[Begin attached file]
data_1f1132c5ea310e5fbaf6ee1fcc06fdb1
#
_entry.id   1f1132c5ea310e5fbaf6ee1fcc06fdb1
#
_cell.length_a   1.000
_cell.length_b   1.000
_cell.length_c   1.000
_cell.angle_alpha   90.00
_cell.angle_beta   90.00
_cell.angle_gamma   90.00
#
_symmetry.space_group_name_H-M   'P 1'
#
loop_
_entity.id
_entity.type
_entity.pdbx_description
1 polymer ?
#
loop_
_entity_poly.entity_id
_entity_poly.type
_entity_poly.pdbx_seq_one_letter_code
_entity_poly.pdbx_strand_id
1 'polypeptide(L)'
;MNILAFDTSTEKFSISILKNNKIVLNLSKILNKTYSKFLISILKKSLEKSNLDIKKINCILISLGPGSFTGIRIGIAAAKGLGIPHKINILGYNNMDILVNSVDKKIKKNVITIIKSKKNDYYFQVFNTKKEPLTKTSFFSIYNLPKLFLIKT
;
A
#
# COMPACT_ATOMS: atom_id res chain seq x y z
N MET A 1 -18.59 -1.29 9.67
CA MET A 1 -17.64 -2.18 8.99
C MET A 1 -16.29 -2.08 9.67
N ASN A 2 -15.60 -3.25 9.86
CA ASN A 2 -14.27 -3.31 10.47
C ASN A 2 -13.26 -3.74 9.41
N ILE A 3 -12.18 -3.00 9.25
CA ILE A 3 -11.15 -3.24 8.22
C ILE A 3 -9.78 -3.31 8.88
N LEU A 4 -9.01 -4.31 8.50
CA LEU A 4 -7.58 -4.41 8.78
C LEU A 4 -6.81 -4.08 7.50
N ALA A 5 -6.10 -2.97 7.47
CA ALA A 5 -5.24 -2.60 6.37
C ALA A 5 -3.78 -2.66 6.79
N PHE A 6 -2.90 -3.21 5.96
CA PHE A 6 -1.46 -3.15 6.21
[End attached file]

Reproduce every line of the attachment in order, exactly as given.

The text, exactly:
data_1f1132c5ea310e5fbaf6ee1fcc06fdb1
#
_entry.id   1f1132c5ea310e5fbaf6ee1fcc06fdb1
#
_cell.length_a   1.000
_cell.length_b   1.000
_cell.length_c   1.000
_cell.angle_alpha   90.00
_cell.angle_beta   90.00
_cell.angle_gamma   90.00
#
_symmetry.space_group_name_H-M   'P 1'
#
loop_
_entity.id
_entity.type
_entity.pdbx_description
1 polymer ?
#
loop_
_entity_poly.entity_id
_entity_poly.type
_entity_poly.pdbx_seq_one_letter_code
_entity_poly.pdbx_strand_id
1 'polypeptide(L)'
;MNILAFDTSTEKFSISILKNNKIVLNLSKILNKTYSKFLISILKKSLEKSNLDIKKINCILISLGPGSFTGIRIGIAAAKGLGIPHKINILGYNNMDILVNSVDKKIKKNVITIIKSKKNDYYFQVFNTKKEPLTKTSFFSIYNLPKLFLIKT
;
A
#
# COMPACT_ATOMS: atom_id res chain seq x y z
N MET A 1 -18.59 -1.29 9.67
CA MET A 1 -17.64 -2.18 8.99
C MET A 1 -16.29 -2.08 9.67
N ASN A 2 -15.60 -3.25 9.86
CA ASN A 2 -14.27 -3.31 10.47
C ASN A 2 -13.26 -3.74 9.41
N ILE A 3 -12.18 -3.00 9.25
CA ILE A 3 -11.15 -3.24 8.22
C ILE A 3 -9.78 -3.31 8.88
N LEU A 4 -9.01 -4.31 8.50
CA LEU A 4 -7.58 -4.41 8.78
C LEU A 4 -6.81 -4.08 7.50
N ALA A 5 -6.10 -2.97 7.47
CA ALA A 5 -5.24 -2.60 6.37
C ALA A 5 -3.78 -2.66 6.79
N PHE A 6 -2.90 -3.21 5.96
CA PHE A 6 -1.46 -3.15 6.21